Acceptable file types are PDF (.pdf), TIFF (.tif), JPEG (.jpg), PNG (.png), XML (.xml), Text (.txt), DOC (.doc) or DOCX (.docx), though PDF is preferred.  Each part must be provided in a single file, except for drawings which may be submitted in multiple files.  There is a maximum total size per part of 20MB, which should not pose a problem for the vast majority of applications.  If any part of the submission is too large, it will have to be filed by other means, such as on paper or via CD- or DVD-ROM.  This may result in a delayed filing date, and additional fees if/when the alternative is not an ‘approved means’.  Further details of preferred and required characteristics of submitted documents may be found in IP Australia’s Electronic Business Rules.
When filing online, entitlement details must be provided.  There may be one or more forms of entitlement that must be declared.  In all cases, the entitlement of the named applicant to ownership of the invention and resulting patent will be required.  There are only two options offered:
  1. the applicant(s) may be the actual inventor(s), in which case they are always entitled to have a patent granted in their name(s) (see Patents Act 1990 paragraph 15(1)(b)); or
  2. the applicant(s) may ‘have entitlement from the actual inventor(s)’, e.g. by assignment, employment, or some other form of transfer or agreement.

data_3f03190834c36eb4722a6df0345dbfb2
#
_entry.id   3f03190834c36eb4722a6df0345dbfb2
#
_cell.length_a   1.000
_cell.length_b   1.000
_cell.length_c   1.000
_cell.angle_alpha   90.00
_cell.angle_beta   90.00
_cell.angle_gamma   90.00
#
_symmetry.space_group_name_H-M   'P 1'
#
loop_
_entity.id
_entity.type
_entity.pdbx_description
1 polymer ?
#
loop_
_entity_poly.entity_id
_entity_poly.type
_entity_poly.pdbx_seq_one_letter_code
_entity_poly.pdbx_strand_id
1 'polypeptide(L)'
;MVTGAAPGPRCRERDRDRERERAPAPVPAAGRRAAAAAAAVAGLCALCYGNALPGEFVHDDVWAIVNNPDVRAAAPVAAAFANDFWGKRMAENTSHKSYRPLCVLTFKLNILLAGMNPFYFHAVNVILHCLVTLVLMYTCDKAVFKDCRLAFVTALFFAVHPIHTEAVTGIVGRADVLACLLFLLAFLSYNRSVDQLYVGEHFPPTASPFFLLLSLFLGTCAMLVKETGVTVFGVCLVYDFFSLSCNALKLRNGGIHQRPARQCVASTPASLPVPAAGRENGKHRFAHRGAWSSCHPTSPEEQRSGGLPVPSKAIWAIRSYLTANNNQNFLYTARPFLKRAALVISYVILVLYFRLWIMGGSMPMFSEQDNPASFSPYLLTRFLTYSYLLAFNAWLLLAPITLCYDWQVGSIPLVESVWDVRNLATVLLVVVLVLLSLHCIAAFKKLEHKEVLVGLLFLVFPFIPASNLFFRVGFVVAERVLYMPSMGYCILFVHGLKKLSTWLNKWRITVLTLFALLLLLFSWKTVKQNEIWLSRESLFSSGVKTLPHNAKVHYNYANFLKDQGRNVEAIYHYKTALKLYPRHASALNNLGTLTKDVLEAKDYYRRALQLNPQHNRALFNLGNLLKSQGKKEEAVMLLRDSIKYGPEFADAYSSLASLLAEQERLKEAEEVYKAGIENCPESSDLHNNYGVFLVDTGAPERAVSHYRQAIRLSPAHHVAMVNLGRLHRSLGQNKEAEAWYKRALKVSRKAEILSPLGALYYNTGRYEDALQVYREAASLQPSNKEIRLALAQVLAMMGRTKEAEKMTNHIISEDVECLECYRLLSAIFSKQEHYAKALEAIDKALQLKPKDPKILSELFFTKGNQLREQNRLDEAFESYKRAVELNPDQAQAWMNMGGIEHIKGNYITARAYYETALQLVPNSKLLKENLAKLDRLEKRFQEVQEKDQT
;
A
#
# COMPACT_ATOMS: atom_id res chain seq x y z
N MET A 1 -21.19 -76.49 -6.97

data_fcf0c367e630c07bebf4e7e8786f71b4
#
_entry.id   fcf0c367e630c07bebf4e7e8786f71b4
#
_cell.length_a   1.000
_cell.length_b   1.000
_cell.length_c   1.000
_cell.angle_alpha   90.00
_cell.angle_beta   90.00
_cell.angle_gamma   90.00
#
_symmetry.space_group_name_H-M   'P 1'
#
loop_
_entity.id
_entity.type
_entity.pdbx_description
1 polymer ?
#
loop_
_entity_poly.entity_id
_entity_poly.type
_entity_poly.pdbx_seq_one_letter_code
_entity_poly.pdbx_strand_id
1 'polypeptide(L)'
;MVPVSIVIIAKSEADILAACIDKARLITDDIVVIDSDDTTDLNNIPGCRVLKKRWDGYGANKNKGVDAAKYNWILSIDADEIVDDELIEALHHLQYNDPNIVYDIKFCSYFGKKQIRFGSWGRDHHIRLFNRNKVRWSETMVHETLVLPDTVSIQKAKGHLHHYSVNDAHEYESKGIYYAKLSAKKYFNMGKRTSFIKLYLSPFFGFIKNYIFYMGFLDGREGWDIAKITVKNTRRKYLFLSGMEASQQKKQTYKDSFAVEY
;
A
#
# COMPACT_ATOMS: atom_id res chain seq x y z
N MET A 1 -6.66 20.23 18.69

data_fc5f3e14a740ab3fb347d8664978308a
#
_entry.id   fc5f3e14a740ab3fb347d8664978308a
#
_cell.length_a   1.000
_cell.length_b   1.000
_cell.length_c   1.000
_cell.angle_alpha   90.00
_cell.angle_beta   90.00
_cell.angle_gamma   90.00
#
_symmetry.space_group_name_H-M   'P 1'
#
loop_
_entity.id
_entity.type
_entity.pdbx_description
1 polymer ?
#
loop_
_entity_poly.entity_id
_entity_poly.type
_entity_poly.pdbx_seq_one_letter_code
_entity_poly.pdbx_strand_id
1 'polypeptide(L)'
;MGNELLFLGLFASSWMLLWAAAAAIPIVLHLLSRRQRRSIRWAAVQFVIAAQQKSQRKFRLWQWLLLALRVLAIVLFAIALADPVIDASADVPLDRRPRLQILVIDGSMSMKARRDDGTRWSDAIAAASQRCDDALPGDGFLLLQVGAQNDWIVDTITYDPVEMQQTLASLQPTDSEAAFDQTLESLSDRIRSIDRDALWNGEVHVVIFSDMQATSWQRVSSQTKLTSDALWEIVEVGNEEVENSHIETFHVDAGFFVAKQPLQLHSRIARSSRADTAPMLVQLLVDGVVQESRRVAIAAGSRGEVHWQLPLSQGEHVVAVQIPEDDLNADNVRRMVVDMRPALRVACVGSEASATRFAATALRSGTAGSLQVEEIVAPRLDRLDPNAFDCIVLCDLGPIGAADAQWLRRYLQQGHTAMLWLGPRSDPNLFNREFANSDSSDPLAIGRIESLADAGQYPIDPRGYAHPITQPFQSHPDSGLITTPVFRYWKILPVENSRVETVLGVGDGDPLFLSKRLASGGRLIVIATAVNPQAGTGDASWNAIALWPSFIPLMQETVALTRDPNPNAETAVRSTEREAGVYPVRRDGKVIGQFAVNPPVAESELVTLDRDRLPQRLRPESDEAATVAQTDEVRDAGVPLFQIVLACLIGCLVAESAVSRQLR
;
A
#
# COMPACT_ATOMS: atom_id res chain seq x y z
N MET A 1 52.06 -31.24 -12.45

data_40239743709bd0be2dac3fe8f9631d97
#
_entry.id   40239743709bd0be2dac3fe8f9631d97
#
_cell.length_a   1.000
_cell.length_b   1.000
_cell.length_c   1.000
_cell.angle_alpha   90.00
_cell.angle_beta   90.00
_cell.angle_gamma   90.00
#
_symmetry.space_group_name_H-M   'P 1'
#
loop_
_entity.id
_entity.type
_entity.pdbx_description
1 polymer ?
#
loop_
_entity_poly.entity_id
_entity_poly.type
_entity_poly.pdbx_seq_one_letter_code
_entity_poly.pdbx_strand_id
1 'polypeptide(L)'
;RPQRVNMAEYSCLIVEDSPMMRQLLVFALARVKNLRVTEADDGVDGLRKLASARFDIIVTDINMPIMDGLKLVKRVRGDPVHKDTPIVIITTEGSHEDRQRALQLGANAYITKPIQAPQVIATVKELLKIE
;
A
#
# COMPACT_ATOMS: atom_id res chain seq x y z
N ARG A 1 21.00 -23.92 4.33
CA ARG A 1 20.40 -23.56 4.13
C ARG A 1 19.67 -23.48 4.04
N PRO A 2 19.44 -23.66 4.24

There is no requirement in the Australian patent law or regulations, or in IP Australia’s practices, for the applicant to provide documentary proof of entitlement, or to specify precisely the legal mechanism by which entitlement was acquired.  However, lack of proper title is a ground for revocation of a patent (paragraph 138(3)(a) of the Patents Act), and a court may certainly insist on proof if entitlement is ever challenged!

Additionally, if the application claims the benefit of priority, or divisional/additional status, from an earlier application, the entitlement of the applicant to claim this benefit must also be declared.  This may be because the applicant was also the applicant in the earlier case, or the applicant may have acquired entitlement, such as by assignment or other form of transfer.  Again, no documentary proof is required.

Presently, an application may be filed by other means without entitlement details.  In this case, the applicant will be required to file a Notice of Entitlement before the application can be accepted.  However, as of 15 April 2013, when the remaining reforms in the Raising the Bar package come into effect, IP Australia will make it a mandatory requirement (under Regulation 1.8) that entitlement details be provided at filing.

This is a critical requirement of which all prospective applicants, both Australian and international, must start to consider, because after 15 April 2013 it will no longer be possible to secure a filing date without declaring entitlement details up-front.
Additional requests
There are a number of optional further requests that may be made through the online system at filing of an application:
  1. examination may be requested (an additional fee is payable, which may otherwise be deferred until a later date);
  2. if examination is requested, a request may be made that it be expedited (there is no additional fee, though a reason must be given, and expedited examination is at the Commissioner’s discretion);